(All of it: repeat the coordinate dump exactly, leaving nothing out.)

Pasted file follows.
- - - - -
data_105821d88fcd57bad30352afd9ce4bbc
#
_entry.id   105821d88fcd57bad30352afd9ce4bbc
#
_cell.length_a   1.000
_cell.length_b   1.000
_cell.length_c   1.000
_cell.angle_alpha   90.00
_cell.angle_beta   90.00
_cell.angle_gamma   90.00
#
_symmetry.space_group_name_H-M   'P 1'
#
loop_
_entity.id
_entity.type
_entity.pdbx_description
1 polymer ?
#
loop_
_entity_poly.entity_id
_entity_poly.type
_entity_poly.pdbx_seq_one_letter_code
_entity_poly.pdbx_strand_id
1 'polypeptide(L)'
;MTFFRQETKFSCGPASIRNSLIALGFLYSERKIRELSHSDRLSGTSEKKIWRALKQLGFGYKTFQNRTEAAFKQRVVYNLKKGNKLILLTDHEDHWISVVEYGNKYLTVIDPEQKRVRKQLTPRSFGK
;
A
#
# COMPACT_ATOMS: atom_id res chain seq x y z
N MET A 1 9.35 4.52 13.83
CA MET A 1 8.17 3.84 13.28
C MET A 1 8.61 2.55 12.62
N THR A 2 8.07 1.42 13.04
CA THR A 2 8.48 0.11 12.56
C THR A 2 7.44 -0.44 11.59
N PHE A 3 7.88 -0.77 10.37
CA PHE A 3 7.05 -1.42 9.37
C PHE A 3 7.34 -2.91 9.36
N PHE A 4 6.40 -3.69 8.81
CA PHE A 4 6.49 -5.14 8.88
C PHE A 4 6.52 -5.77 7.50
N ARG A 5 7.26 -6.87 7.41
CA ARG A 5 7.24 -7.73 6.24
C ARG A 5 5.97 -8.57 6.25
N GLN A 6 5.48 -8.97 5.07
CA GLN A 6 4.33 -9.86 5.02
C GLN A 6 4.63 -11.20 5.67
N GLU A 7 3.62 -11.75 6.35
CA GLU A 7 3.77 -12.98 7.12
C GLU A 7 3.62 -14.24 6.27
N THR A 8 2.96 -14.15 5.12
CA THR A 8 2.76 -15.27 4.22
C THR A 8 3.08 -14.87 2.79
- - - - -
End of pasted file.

data_105821d88fcd57bad30352afd9ce4bbc
#
_entry.id   105821d88fcd57bad30352afd9ce4bbc
#
_cell.length_a   1.000
_cell.length_b   1.000
_cell.length_c   1.000
_cell.angle_alpha   90.00
_cell.angle_beta   90.00
_cell.angle_gamma   90.00
#
_symmetry.space_group_name_H-M   'P 1'
#
loop_
_entity.id
_entity.type
_entity.pdbx_description
1 polymer ?
#
loop_
_entity_poly.entity_id
_entity_poly.type
_entity_poly.pdbx_seq_one_letter_code
_entity_poly.pdbx_strand_id
1 'polypeptide(L)'
;MTFFRQETKFSCGPASIRNSLIALGFLYSERKIRELSHSDRLSGTSEKKIWRALKQLGFGYKTFQNRTEAAFKQRVVYNLKKGNKLILLTDHEDHWISVVEYGNKYLTVIDPEQKRVRKQLTPRSFGK
;
A
#
# COMPACT_ATOMS: atom_id res chain seq x y z
N MET A 1 9.35 4.52 13.83
CA MET A 1 8.17 3.84 13.28
C MET A 1 8.61 2.55 12.62
N THR A 2 8.07 1.42 13.04
CA THR A 2 8.48 0.11 12.56
C THR A 2 7.44 -0.44 11.59
N PHE A 3 7.88 -0.77 10.37
CA PHE A 3 7.05 -1.42 9.37
C PHE A 3 7.34 -2.91 9.36
N PHE A 4 6.40 -3.69 8.81
CA PHE A 4 6.49 -5.14 8.88
C PHE A 4 6.52 -5.77 7.50
N ARG A 5 7.26 -6.87 7.41
CA ARG A 5 7.24 -7.73 6.24
C ARG A 5 5.97 -8.57 6.25
N GLN A 6 5.48 -8.97 5.07
CA GLN A 6 4.33 -9.86 5.02
C GLN A 6 4.63 -11.20 5.67
N GLU A 7 3.62 -11.75 6.35
CA GLU A 7 3.77 -12.98 7.12
C GLU A 7 3.62 -14.24 6.27
N THR A 8 2.96 -14.15 5.12
CA THR A 8 2.76 -15.27 4.22
C THR A 8 3.08 -14.87 2.79